But many oldtime friends will tell you that Charlie’s greatest legacy was the unsurpassed standard he set for drop-dead attractiveness (and smarts) of  feminine staff members, known as Charlie’s Angels.  His Austin and DC offices still hold the record for volume of visitors who had no official business.

–Julian Read

Mississippi Governor Haley Barbour, a longtime personal friend, was in Austin this week for a meeting of the Republican Governors Association, which he chairs.  While in town, he was honored at a reception at the Barton Hills  home of Cindy Barnes where he mingled with fellow Rs, along with independent admirers.

A  visit with him rekindled memories of the 1980 presidental campaign, when he was the southern coordinator for candidate former Texas Governor John B. Connally. We recalled together the dark morning after Connally lost the South Carolina Republican primary, his last stand against soon-to-be-victor Ronald Reagan. I was on the plane with Connally from Columbia back to Houston when  Connally wearily said, “Well, we need to call Haley”. That was because the next week brought primaries that included Mississipi and Georgia, two states he was directing, and the Governor did not want to ask him and his allies to continue a lost cause. So he made the call and reluctantly pulled the plug. Always the pro, Haley understood. But even this week, he recalled that his Georgia coordinator was particularly upset, because they were confidant that Connally would have won that state.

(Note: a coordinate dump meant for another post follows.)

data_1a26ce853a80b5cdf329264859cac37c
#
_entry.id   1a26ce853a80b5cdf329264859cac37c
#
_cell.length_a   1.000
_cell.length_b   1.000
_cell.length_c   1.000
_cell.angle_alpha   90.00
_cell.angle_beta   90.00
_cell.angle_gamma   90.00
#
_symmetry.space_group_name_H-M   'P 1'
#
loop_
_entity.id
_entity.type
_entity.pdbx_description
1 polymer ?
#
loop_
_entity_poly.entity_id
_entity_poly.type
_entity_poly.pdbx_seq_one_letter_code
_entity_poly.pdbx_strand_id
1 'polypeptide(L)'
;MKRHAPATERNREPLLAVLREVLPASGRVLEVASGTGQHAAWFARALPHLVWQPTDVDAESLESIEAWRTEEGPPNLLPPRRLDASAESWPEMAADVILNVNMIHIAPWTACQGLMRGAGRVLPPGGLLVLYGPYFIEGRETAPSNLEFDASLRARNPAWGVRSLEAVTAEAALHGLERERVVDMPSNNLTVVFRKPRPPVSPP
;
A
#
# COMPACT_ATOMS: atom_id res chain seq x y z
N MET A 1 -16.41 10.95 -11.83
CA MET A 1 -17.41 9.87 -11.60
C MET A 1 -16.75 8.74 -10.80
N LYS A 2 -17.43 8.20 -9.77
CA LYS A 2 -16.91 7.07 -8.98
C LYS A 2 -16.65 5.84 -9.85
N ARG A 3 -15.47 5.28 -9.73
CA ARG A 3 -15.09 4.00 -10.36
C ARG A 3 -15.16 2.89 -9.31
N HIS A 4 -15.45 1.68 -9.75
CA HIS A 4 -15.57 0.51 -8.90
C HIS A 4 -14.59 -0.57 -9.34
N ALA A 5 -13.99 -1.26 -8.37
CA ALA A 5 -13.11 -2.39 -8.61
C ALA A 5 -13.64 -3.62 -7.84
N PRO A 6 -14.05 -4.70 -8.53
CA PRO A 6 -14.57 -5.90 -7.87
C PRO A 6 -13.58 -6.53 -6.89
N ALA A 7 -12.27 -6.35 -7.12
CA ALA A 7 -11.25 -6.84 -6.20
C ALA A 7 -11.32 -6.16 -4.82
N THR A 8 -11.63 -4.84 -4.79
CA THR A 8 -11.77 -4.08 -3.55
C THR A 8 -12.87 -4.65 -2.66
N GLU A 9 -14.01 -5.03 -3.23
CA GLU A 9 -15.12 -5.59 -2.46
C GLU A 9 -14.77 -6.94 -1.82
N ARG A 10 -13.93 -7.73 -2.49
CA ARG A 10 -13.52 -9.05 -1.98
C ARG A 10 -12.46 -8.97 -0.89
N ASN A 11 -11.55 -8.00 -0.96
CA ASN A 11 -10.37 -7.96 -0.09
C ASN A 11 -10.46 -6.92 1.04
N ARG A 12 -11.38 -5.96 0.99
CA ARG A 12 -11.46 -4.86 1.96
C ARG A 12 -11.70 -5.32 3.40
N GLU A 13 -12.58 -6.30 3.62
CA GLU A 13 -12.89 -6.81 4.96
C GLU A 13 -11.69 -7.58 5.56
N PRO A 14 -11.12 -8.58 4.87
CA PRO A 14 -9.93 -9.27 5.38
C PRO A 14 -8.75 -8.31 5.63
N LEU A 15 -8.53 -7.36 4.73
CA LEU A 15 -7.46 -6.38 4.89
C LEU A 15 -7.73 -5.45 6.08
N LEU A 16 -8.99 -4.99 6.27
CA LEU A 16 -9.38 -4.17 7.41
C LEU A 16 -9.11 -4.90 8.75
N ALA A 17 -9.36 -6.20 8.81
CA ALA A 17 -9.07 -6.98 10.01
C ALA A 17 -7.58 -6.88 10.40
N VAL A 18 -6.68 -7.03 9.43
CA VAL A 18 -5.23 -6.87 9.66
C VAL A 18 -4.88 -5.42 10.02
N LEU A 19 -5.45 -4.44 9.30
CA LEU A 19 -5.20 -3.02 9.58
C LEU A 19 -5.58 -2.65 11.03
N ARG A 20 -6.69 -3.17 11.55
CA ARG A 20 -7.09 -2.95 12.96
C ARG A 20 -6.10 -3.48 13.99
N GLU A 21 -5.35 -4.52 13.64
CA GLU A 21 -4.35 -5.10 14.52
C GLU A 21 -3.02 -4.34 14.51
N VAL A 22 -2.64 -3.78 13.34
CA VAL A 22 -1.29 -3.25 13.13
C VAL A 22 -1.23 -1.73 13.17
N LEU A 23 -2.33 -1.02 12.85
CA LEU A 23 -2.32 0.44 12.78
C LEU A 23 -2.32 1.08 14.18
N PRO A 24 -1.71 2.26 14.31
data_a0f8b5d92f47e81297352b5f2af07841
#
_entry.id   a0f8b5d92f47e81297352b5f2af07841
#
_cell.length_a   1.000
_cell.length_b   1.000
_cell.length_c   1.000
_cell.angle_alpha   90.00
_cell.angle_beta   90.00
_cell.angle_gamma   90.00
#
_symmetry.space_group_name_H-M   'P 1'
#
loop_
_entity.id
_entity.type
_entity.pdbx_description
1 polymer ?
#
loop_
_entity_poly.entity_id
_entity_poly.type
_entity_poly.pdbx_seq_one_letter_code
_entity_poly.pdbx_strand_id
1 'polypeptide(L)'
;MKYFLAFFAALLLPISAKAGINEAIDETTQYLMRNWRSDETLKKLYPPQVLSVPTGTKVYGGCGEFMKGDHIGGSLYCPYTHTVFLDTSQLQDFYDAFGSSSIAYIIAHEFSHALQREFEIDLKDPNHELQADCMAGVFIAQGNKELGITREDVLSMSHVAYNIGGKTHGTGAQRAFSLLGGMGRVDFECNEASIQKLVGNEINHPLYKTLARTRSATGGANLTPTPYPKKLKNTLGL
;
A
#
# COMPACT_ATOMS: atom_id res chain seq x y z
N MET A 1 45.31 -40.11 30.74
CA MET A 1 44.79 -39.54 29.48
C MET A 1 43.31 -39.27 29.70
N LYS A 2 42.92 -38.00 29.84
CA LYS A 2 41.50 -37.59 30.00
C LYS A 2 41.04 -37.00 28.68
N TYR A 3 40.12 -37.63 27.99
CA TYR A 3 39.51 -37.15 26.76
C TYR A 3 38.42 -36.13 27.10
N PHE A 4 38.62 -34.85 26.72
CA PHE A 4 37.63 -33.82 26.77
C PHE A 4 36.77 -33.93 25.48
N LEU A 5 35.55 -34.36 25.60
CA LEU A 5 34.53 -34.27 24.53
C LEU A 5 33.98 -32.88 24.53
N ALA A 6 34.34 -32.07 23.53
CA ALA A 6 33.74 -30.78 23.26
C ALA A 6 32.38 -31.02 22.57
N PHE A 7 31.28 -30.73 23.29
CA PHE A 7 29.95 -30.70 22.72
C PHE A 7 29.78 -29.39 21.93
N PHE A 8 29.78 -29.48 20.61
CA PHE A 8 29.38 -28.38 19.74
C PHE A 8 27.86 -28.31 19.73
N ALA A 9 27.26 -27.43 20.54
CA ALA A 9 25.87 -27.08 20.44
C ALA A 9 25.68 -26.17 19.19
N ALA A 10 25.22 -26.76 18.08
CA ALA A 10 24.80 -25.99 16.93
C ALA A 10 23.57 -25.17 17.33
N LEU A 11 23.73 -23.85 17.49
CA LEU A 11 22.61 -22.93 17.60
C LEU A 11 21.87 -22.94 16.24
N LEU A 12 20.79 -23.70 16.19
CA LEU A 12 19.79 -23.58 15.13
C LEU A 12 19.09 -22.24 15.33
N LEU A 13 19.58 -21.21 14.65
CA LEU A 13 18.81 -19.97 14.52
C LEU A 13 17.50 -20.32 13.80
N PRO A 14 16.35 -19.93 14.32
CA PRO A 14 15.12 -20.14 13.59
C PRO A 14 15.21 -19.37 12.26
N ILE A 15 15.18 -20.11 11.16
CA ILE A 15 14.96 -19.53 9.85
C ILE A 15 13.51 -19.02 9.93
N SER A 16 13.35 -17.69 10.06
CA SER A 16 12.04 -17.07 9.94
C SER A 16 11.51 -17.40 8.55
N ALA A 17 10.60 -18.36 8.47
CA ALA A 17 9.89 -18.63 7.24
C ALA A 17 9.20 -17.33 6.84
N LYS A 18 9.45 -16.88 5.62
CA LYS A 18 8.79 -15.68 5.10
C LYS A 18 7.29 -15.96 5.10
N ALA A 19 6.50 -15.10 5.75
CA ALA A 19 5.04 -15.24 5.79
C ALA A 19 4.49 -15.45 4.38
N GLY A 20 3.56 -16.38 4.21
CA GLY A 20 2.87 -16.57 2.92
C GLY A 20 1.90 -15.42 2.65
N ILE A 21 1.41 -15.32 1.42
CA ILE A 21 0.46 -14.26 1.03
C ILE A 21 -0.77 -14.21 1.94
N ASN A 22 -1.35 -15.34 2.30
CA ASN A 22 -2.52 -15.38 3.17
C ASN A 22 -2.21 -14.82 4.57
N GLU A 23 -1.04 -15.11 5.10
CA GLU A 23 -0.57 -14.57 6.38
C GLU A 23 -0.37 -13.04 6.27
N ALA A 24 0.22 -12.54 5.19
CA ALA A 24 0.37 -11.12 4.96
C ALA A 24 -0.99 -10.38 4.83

A high respected Republican leader who once led the Republican National Committee, Governor Barbour gained high marks with his handling of the aftermath of Katrina in Mississippi. In his current role, he will collect chits from candidates across the country as he helps raise funds for their campaigns. To a question during the reception regarding his own presidental  aspirations,  he appropriately responded that he is focused on the 2010 elections, and his goal of gaining more R governors. But any of those new governor who win will  remember his help if he decides to make the run.  And don’t bet that he will not.